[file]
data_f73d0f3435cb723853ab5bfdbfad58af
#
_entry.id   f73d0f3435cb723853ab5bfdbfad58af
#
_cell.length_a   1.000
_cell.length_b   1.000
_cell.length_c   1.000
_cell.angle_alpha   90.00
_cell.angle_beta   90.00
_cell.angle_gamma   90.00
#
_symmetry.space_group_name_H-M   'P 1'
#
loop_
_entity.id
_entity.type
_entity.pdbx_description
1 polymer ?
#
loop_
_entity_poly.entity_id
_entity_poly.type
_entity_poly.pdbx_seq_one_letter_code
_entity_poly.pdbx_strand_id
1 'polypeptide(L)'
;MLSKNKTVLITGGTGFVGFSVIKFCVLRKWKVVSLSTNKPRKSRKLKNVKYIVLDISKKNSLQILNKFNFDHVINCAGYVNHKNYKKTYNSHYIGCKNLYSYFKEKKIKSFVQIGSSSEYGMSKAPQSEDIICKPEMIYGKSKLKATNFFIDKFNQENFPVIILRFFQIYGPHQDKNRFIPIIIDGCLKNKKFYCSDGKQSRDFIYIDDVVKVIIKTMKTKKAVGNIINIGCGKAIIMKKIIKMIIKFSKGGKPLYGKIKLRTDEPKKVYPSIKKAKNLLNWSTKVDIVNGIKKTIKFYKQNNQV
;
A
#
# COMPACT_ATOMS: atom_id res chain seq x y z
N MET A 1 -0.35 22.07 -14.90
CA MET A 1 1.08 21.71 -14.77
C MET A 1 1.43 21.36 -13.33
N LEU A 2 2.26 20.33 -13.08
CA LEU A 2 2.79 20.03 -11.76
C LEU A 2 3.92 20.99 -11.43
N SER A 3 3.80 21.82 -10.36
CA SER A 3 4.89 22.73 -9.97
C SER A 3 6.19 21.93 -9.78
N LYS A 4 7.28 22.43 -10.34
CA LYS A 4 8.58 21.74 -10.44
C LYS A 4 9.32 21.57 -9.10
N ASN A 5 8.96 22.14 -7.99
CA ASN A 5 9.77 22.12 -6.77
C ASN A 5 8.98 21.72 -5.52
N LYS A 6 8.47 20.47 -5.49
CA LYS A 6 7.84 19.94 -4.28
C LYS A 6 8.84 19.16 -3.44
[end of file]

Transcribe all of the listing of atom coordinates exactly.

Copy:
data_f73d0f3435cb723853ab5bfdbfad58af
#
_entry.id   f73d0f3435cb723853ab5bfdbfad58af
#
_cell.length_a   1.000
_cell.length_b   1.000
_cell.length_c   1.000
_cell.angle_alpha   90.00
_cell.angle_beta   90.00
_cell.angle_gamma   90.00
#
_symmetry.space_group_name_H-M   'P 1'
#
loop_
_entity.id
_entity.type
_entity.pdbx_description
1 polymer ?
#
loop_
_entity_poly.entity_id
_entity_poly.type
_entity_poly.pdbx_seq_one_letter_code
_entity_poly.pdbx_strand_id
1 'polypeptide(L)'
;MLSKNKTVLITGGTGFVGFSVIKFCVLRKWKVVSLSTNKPRKSRKLKNVKYIVLDISKKNSLQILNKFNFDHVINCAGYVNHKNYKKTYNSHYIGCKNLYSYFKEKKIKSFVQIGSSSEYGMSKAPQSEDIICKPEMIYGKSKLKATNFFIDKFNQENFPVIILRFFQIYGPHQDKNRFIPIIIDGCLKNKKFYCSDGKQSRDFIYIDDVVKVIIKTMKTKKAVGNIINIGCGKAIIMKKIIKMIIKFSKGGKPLYGKIKLRTDEPKKVYPSIKKAKNLLNWSTKVDIVNGIKKTIKFYKQNNQV
;
A
#
# COMPACT_ATOMS: atom_id res chain seq x y z
N MET A 1 -0.35 22.07 -14.90
CA MET A 1 1.08 21.71 -14.77
C MET A 1 1.43 21.36 -13.33
N LEU A 2 2.26 20.33 -13.08
CA LEU A 2 2.79 20.03 -11.76
C LEU A 2 3.92 20.99 -11.43
N SER A 3 3.80 21.82 -10.36
CA SER A 3 4.89 22.73 -9.97
C SER A 3 6.19 21.93 -9.78
N LYS A 4 7.28 22.43 -10.34
CA LYS A 4 8.58 21.74 -10.44
C LYS A 4 9.32 21.57 -9.10
N ASN A 5 8.96 22.14 -7.99
CA ASN A 5 9.77 22.12 -6.77
C ASN A 5 8.98 21.72 -5.52
N LYS A 6 8.47 20.47 -5.49
CA LYS A 6 7.84 19.94 -4.28
C LYS A 6 8.84 19.16 -3.44